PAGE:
## Friday, January 19, 2024

LED Project I NE555 IC I NE555 IC Flasher Circle I LED Light I NE555 IC Project

Introduction

This Instructable is to bridge the gap between circuit theory you would find in your books and the application to a real working circuit. This circuit uses some of the most basic and common components. Everything used in this project can be purchased at a local Radioshack or electronic parts store.

Basics

The final outcome of this project is to build a circuit which results with an LED that blinks on and off. This project is centered around the 555 timer chip, a short description of how the 555 timer chip works will be helpful.

The 555 Timer

The 555 timer is an integrated circuit (a circuit built on a piece of semi conductor material that performs a defined function) which can be used in many applications which require oscillator, pulse generation, or timer controlled devices. The 555 timer has 3 operating modes; monostable, stable, and stable. This utilizes the 555 in stable mode, thus we will focus on the basics of stable operation.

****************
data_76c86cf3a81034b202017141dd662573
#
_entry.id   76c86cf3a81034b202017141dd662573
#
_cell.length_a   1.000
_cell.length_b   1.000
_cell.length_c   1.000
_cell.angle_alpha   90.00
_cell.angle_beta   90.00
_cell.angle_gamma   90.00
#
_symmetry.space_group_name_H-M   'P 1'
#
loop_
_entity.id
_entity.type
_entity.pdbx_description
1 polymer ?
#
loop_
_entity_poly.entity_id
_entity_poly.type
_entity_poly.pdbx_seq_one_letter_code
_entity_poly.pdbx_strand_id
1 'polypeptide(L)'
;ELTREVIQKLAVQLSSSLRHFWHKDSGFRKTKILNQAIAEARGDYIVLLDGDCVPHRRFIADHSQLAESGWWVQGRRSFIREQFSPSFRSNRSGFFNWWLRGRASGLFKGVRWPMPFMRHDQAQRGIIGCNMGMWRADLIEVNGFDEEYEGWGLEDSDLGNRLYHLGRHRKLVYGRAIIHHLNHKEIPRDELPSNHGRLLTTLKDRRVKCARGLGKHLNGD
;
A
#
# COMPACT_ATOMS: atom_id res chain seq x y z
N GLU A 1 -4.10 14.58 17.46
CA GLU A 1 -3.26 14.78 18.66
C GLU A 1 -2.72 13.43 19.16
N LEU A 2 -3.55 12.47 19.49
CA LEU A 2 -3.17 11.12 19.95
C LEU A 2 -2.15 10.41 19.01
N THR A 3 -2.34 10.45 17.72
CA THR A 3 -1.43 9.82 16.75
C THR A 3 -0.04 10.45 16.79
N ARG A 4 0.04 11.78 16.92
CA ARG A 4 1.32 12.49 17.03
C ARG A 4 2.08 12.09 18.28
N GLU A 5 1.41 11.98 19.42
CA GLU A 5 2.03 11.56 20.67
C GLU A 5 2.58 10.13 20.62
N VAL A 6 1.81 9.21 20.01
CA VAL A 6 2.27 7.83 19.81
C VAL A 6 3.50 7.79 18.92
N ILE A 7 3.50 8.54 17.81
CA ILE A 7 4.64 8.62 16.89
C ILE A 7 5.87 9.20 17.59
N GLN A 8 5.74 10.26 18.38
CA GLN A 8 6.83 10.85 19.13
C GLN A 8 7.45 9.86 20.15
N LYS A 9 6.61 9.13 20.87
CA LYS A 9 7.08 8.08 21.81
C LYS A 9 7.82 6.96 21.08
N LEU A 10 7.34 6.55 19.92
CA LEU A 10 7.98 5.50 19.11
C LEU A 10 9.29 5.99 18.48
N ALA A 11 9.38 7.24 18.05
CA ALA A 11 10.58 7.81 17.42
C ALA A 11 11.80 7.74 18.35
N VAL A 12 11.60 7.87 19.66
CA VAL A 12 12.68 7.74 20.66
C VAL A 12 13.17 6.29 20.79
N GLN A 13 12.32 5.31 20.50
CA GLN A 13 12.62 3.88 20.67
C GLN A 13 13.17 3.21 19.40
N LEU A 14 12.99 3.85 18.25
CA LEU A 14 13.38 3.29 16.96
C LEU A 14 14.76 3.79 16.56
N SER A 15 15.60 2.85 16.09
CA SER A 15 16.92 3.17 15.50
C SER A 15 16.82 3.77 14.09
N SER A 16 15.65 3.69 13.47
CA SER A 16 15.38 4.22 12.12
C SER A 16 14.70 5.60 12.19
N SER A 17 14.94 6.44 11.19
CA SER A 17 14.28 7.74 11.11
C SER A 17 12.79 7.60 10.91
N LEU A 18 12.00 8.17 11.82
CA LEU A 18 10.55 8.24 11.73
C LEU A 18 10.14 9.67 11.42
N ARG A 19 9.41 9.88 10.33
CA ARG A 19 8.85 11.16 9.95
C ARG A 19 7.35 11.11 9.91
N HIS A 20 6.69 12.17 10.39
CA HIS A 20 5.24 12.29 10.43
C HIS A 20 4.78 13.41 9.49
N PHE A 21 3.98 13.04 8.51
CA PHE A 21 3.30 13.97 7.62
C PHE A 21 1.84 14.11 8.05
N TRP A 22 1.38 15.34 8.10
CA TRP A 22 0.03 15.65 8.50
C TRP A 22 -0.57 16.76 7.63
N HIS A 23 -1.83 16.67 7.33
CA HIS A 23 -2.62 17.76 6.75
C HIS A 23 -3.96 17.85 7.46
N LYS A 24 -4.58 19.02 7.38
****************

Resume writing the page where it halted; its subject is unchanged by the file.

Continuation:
Stable operation - in stable mode, the 555 outputs a constant stream of rectangular pulses. The rectangular pulses will be outputted at a specific frequency that is defined by the components that are placed in between the pins of the 555 timer. Lets start by looking at the Pin connections and functions of the 555 IC.

PINS

Pin 1 (GROUND) - The ground (or common) pin is the most-negative supply potential of the device, which is normally connected to common circuit when operated from positive supply voltages.

Pin 2 (Trigger) - This pin is the input which causes the output to go high and begin the timing cycle. Triggering occurs when the trigger input moves from a voltage above 2/3 of the supply voltage to a voltage below 1/3 of the supply. For example using a 12 volt supply, the trigger input voltage must start from above 8 volts and move down to a voltage below 4 volts to begin the timing cycle. The action is level sensitive and the trigger voltage may move very slowly. To avoid retriggering, the trigger voltage must return to a voltage above 1/3 of the supply before the end of the timing cycle in the monostable mode. Trigger input current is about 0.5 microamps.